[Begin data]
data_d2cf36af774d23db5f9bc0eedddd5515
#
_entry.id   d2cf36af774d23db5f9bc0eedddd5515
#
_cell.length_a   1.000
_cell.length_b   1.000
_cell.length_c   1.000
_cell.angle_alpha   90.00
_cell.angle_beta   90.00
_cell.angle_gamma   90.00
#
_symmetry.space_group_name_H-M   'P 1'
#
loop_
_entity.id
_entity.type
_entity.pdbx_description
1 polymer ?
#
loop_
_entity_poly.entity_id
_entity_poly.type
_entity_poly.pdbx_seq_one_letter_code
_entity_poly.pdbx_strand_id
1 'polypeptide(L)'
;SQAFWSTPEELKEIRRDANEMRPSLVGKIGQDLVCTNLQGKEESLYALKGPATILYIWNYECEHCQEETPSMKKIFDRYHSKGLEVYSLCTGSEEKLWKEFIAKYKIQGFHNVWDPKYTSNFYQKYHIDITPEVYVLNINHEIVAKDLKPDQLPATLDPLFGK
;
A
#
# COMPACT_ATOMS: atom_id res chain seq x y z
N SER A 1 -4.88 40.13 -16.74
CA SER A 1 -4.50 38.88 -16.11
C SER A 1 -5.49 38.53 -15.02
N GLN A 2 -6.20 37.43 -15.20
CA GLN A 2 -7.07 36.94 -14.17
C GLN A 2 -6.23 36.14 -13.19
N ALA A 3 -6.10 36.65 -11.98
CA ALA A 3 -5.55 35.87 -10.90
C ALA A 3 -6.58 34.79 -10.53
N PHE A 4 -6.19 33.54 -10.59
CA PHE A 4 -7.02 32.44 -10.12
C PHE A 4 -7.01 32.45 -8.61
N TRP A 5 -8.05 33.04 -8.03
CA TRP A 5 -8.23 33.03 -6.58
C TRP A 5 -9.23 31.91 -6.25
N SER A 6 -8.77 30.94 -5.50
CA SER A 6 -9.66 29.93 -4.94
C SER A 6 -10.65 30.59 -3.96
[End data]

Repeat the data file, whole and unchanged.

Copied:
data_d2cf36af774d23db5f9bc0eedddd5515
#
_entry.id   d2cf36af774d23db5f9bc0eedddd5515
#
_cell.length_a   1.000
_cell.length_b   1.000
_cell.length_c   1.000
_cell.angle_alpha   90.00
_cell.angle_beta   90.00
_cell.angle_gamma   90.00
#
_symmetry.space_group_name_H-M   'P 1'
#
loop_
_entity.id
_entity.type
_entity.pdbx_description
1 polymer ?
#
loop_
_entity_poly.entity_id
_entity_poly.type
_entity_poly.pdbx_seq_one_letter_code
_entity_poly.pdbx_strand_id
1 'polypeptide(L)'
;SQAFWSTPEELKEIRRDANEMRPSLVGKIGQDLVCTNLQGKEESLYALKGPATILYIWNYECEHCQEETPSMKKIFDRYHSKGLEVYSLCTGSEEKLWKEFIAKYKIQGFHNVWDPKYTSNFYQKYHIDITPEVYVLNINHEIVAKDLKPDQLPATLDPLFGK
;
A
#
# COMPACT_ATOMS: atom_id res chain seq x y z
N SER A 1 -4.88 40.13 -16.74
CA SER A 1 -4.50 38.88 -16.11
C SER A 1 -5.49 38.53 -15.02
N GLN A 2 -6.20 37.43 -15.20
CA GLN A 2 -7.07 36.94 -14.17
C GLN A 2 -6.23 36.14 -13.19
N ALA A 3 -6.10 36.65 -11.98
CA ALA A 3 -5.55 35.87 -10.90
C ALA A 3 -6.58 34.79 -10.53
N PHE A 4 -6.19 33.54 -10.59
CA PHE A 4 -7.02 32.44 -10.12
C PHE A 4 -7.01 32.45 -8.61
N TRP A 5 -8.05 33.04 -8.03
CA TRP A 5 -8.23 33.03 -6.58
C TRP A 5 -9.23 31.91 -6.25
N SER A 6 -8.77 30.94 -5.50
CA SER A 6 -9.66 29.93 -4.94
C SER A 6 -10.65 30.59 -3.96